New Year's Needletails

To: Birding Aus <>
Subject: New Year's Needletails
From: knightl <>
Date: Thu, 1 Jan 2004 15:50:08 +1000
As is my custom, I spent new years eve camped in the rainforest down near the NSW border with some friends. This year the venue was Long Creek on Levers Plateau. On our walk into/from camp, we found a very red-bellied black snake, a 2 metre carpet snake and very handsome 1.2 metre tree snake. On the mammalian front, we flushed a couple of potteroos on the way in and had a platypus in a pool near our camp. On the count down to new years [conveniently an hour earlier over the border] we had a 7 year old chardonnay from Mt Barker/Margaret River and an 11 year old shiraz from the Barossa.

Notwithstanding the long running drought, there were plenty of birds about - all the rainforest pigeons were in attendance and making their presence known [one of the attractions of the rainforest in summer].

A rough and incomplete birdlist for the walk is as follows:
green catbird [the first bird you notice when you step out of the car]
satin bowerbird [heard only]
regent bowerbird
alberts lyrebird [one running across the borderfence track]
red browed firetail
yellow throated scrubwren
long-billed scrubwren
eastern yellow robin
golden whistler
grey shrike thrush
fantailed cuckoo
rufous fantail
grey fantail
pied currawong
black faced monarch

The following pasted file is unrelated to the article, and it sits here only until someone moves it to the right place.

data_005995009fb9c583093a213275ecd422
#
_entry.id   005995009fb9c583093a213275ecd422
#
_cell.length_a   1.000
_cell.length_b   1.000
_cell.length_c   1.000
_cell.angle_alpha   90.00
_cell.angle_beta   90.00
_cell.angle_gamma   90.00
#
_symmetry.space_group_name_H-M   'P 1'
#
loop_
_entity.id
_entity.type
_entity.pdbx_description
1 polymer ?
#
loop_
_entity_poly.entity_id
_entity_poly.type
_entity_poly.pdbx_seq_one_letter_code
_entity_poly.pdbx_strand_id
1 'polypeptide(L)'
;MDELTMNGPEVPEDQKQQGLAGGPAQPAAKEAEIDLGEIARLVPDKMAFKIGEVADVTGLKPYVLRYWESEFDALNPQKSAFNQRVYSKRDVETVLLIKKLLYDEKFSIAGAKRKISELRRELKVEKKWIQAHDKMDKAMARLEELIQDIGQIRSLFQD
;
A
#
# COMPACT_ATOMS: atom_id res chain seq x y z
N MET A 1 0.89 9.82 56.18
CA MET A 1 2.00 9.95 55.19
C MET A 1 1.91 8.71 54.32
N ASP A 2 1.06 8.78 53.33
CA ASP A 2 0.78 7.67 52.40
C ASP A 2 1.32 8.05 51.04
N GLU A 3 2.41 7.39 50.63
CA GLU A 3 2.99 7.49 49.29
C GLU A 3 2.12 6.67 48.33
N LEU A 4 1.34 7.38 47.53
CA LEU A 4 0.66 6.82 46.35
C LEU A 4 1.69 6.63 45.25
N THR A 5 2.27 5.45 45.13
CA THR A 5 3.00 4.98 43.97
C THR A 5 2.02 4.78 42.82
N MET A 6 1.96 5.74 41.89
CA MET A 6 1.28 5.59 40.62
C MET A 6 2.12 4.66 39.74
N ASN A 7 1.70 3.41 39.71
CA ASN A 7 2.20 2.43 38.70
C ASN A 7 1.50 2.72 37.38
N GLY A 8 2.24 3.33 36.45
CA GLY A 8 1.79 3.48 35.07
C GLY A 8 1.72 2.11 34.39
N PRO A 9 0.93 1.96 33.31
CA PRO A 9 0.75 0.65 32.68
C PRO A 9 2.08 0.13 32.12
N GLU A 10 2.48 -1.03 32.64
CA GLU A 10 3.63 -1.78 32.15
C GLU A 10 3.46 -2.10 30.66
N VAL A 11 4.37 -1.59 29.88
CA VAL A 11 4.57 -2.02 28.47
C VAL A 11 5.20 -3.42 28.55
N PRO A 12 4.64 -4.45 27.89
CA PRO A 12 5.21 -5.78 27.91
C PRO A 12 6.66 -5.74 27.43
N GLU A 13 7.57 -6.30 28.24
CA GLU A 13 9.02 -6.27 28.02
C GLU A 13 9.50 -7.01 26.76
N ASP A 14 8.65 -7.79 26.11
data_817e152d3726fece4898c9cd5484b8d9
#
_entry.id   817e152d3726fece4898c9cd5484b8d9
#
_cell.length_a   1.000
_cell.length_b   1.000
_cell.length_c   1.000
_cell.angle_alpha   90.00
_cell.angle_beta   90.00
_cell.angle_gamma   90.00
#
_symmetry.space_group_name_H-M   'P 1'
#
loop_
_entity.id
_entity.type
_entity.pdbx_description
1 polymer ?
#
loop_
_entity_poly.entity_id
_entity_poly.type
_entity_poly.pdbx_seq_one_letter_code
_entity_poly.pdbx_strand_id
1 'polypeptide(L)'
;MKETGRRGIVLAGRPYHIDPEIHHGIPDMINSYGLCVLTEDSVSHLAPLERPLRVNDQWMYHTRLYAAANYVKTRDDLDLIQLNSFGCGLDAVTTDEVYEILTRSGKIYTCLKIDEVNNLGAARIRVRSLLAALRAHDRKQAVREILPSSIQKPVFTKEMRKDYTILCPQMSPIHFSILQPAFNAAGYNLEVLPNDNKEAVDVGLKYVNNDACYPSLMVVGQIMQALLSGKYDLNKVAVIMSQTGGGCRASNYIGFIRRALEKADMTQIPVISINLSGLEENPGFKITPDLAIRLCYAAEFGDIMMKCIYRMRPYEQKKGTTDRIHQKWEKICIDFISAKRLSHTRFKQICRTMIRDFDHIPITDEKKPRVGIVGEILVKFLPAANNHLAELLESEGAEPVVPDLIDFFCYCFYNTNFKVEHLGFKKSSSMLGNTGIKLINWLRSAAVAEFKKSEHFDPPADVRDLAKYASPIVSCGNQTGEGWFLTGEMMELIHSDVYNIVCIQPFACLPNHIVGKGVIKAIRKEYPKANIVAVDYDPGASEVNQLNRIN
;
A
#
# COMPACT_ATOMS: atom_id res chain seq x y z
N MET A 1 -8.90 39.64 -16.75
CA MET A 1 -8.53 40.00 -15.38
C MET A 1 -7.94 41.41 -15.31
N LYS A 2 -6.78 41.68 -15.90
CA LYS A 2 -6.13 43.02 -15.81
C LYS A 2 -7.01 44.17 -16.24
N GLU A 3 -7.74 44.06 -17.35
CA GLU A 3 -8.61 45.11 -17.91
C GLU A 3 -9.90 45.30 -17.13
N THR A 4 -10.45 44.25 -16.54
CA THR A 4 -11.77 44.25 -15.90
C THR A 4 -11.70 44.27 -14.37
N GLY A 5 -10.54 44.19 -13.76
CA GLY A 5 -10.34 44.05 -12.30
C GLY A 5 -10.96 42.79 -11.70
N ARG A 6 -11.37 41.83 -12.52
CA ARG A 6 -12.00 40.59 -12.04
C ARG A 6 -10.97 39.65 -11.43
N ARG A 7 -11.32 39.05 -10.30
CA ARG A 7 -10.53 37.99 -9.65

spectacled monarch
lewins honeyeater
russet tailed thrush
crimson rosella
king parrot
yellow tailed black cockatoo
noisy pitta
laughing kookaburra
brown cuckoo dove
emerald ground dove
wonga pigeon
rose-crowned fruit dove
white headed pigeon
top knot pigeon
eastern whipbird

I think I heard some logrunners and paradise riflebirds.

To round things off we saw a large flock [~100] of white throated needletails heading west as we were halfway down the range to the Lions Rd [in the vicinity of 28 18S, 152 52 E] on the way home. The first one I saw was slashing along a few metres above the road and had me initially thinking it was a hobby, till I noticed the white undertail coverts and the other birds came streaming through. They didn't hang around, so I couldn't tell if there were any fork tails in the group, but it was a deep milling crowd that continued on in the direction of Mt Lindsay.

Regards, Laurie.

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